Most of the guys on the squad Martin got along with, including comes-with-the-territory tendencies like this. But Broun was hard to take. They walked to the back of the restaurant, where a ladder angled up to the flat-top roof. Broun made him climb and look at the point of forced entry. "Now he went through all the trouble to get a ladder and bring it here in plain sight, I mean to tell you. And that little bitty hole he found--I mean, hell! How did he get his shoulders through it?"

"Beats me."

"He was one determined individual, and there aint a thing in the world that would have kept him out of that chicken restaurant. Now tell me. Do you have any idea what he was after?"

"Come on, don't shit with me. Thought you were going to show me something new."

"Oh, I am. Believe me. Now answer me this: what you think tipped us off, as we were just driving by, that there was a breaking and entering going on?"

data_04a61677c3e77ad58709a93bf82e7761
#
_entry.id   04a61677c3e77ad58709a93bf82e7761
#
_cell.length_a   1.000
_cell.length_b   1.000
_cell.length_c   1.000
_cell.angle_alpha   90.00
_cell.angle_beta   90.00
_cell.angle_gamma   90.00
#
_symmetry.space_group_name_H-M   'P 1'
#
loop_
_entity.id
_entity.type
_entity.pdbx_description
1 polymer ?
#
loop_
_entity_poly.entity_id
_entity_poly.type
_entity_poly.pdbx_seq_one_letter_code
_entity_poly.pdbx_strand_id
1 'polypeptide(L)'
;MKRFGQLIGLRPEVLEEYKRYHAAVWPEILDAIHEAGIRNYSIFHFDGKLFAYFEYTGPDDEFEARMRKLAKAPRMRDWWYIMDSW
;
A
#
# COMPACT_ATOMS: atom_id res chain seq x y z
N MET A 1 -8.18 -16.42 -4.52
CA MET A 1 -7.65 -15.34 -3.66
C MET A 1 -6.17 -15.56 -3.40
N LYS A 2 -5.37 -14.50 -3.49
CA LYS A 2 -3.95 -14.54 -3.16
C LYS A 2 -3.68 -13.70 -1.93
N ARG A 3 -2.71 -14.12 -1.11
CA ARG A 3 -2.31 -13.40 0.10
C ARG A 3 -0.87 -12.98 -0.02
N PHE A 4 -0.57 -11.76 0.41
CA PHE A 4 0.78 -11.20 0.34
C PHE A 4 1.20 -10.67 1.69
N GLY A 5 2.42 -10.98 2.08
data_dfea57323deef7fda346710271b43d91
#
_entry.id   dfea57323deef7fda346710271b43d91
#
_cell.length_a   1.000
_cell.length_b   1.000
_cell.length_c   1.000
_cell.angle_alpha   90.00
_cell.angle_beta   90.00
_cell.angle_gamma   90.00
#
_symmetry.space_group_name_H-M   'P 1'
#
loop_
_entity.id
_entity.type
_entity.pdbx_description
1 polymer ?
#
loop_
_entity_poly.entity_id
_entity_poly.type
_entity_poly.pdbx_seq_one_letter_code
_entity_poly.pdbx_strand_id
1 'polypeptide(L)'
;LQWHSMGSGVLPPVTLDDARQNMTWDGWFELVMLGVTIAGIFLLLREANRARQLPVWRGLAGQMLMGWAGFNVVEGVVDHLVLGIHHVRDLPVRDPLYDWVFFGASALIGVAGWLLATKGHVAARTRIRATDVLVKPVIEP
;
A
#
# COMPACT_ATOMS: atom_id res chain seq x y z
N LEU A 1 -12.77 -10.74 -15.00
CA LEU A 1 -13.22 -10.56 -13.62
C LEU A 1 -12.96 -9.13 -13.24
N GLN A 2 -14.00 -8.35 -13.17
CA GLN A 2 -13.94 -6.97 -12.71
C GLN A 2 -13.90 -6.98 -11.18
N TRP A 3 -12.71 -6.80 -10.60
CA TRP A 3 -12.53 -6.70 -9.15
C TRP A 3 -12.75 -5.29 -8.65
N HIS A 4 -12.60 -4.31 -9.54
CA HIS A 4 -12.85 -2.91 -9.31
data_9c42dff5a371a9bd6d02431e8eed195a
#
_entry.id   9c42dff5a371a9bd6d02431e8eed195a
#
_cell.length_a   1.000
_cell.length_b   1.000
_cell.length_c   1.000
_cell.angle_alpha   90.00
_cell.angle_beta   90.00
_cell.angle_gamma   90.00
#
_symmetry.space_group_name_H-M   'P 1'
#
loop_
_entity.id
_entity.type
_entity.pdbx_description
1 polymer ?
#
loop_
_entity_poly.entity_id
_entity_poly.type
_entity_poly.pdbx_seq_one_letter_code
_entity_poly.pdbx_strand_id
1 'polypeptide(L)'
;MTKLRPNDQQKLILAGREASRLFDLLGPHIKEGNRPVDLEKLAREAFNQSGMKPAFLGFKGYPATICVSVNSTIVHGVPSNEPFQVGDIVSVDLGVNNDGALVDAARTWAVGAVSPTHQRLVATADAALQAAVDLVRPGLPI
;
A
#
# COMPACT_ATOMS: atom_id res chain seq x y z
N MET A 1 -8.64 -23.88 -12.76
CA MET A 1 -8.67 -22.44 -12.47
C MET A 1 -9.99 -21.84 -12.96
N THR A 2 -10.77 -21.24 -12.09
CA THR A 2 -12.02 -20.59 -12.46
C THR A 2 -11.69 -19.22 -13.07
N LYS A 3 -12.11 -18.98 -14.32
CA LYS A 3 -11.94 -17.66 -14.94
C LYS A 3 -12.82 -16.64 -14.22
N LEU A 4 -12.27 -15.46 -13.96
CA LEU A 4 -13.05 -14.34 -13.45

"A wild guess: the alarm system?"

"Didn't I tell you he was determined? And smart, as it goes? He knew exactly how to disable the system with a coke opener."

"Dont see many of those anymore."

"They have a second life now, much to the dismay of this particular alarm manufacturer. But. But! I just happened to glance over and saw a kitchen light on that wasn't on when we passed half an hour before."

"He was in the kitchen?"

"He was. And I radioed in and got the door code and let myself in. And Martin, answer me this. Do you think myself or my partner raised our weapons as we approached to apprehend the suspect?"


"Well, yes we did. But! What in the hell do you think I smelled?"


"Yes! Yes! I put my weapon down when I smelled that fine southern fried chicken. And the cash register sitting there completely untouched. I said, Excuse me sir. What the hell you think you doing? Wait. Don't answer that. I can see. But why? And it turns out he wakes up in the middle of the night and can't think of anything but fried dark meat chicken and he don't have a wife anymore and aint no place in town open to sell it at this hour."

"Except the all-night Wal-Mart."

"But you and I both know that aint chicken. It might be a related species, but it aint really chicken."


"And nothing in the world was going to stop him. Martin. What do you think he said after I gave him his Miranda?"

"Pass the ketchup?"